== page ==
Pope Francis arrived in Washington, D.C. Tuesday afternoon, beginning a six-day visit in the United States that will include time in D.C., New York and Pennsylvania. While many have expressed excitement over the Pope's first visit to the U.S., the event is not without controversy. On Wednesday afternoon, the Pope took an action that upset many, particularly those among Native American communities. He canonized Junipero Serra, an 18th-century missionary, whom members of the Native American community consider to be a genocidal colonialist whose actions should be renounced, not glorified.
Junipero Serra is famed within the Catholic church for bringing Catholicism to what is now the state of California. Serra came from Spain in 1769, and was among the first to settle in San Diego as a Catholic missionary. Serra is responsible for establishing nine of the 21 missions that operated in California after his arrival. Before his trips to Cuba and the U.S., Pope Francis gave a statement regarding the canonization of Serra, saying:
Friar Junípero entrusted his missionary activity to the Blessed Virgin Mary. We know that before leaving for California, he wanted to consecrate his life to Our Lady of Guadalupe and to ask her for the grace to open the hearts of the colonizers and indigenous peoples, for the mission he was about to begin. In this prayer we can still see this humble brother kneeling in front of the “Mother of the true God”, the Morenita, who brought her Son to the New World.
Francis also called Serra "one of the founding fathers of the United States" and a "special patron of the Hispanic people of the country."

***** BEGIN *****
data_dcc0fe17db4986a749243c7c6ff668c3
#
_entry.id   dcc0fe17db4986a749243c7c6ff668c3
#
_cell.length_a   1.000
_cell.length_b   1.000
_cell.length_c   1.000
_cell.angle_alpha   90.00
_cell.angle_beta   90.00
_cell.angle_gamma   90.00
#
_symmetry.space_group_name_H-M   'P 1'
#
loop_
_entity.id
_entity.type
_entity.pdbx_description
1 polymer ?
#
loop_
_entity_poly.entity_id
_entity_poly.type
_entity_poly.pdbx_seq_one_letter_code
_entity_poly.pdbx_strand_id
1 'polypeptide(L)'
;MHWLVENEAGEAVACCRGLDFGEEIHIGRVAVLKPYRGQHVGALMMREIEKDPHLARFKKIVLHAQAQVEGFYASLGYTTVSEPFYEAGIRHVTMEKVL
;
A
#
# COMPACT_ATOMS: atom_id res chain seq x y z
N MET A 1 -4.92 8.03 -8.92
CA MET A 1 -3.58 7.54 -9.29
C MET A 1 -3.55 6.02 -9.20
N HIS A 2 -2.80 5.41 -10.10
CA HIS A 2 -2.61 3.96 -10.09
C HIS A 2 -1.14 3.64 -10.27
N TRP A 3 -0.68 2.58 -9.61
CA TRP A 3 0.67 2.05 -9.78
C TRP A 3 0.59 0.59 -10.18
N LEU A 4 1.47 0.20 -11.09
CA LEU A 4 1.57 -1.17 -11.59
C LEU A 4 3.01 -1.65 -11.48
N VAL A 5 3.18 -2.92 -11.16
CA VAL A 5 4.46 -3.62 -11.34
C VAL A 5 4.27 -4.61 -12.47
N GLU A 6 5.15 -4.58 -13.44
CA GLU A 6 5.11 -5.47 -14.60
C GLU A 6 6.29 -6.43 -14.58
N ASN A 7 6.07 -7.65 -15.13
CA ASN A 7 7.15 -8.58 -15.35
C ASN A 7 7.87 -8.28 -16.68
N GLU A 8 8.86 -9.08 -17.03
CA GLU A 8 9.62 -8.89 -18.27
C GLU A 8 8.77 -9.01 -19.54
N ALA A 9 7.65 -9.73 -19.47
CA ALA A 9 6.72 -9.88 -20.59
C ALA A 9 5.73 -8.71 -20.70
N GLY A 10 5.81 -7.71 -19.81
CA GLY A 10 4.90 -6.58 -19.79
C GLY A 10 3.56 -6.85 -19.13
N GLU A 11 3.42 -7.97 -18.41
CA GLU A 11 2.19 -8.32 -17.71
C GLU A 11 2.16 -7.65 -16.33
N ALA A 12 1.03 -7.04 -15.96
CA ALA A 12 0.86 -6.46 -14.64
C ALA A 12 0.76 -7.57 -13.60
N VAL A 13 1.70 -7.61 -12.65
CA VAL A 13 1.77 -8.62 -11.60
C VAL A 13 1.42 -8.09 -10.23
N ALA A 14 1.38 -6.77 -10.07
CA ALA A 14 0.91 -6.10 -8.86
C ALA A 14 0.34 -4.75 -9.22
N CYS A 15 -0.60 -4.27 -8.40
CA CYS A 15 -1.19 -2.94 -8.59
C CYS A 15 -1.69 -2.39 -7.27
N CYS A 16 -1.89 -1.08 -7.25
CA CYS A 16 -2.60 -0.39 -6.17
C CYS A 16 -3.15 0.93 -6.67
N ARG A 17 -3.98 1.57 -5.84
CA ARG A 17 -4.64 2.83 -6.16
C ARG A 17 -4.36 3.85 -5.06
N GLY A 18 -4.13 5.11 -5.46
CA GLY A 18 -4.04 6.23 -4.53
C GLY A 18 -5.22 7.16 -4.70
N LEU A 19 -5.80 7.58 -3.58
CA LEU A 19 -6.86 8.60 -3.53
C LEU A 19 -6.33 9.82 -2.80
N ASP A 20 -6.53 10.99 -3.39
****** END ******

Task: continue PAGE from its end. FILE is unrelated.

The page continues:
Serra was beatified by Pope John Paul II on Sept. 25, 1988, almost 27 years to the day before his canonization. According to The Guardian, Serra has not gone through the complete four-step process for sainthood. To be canonized, a would-be saint typically needs to have two confirmed miracles, and Serra only has one. That one miracle was confirmed in 1987, when a nun in St. Louis prayed to Serra and was subsequently cured of Lupus.
Many Native Americans disagree with Pope Francis' assessment of Serra's impact on the state and the country. According to New Perspectives On the West, a series from PBS, Serra and his fellow Franciscan friars who settled in San Diego wiped out indigenous tribes and erased their cultures, in large part by bringing foreign diseases which sickened and killed many Native people. Native Americans were also subject to violent punishments, such as whippings and being placed in shackles, if they disobeyed the Franciscans.
However, some in the Hispanic and Latino American communities are supportive of the canonization of Serra, saying that this new saint would highlight the role that Hispanic and Latino leaders have played in the culture of the Catholic church.
The Vatican has defended Serra's canonization, saying that records indicate that he in fact acted in favor of Native Americans, and tried to protect them from other, more violent colonizing efforts. Despite the protests of many who feel that their ancestors and their culture were violated by Serra and his missionary work, the Pope made Serra the first-ever saint to be canonized on U.S. soil.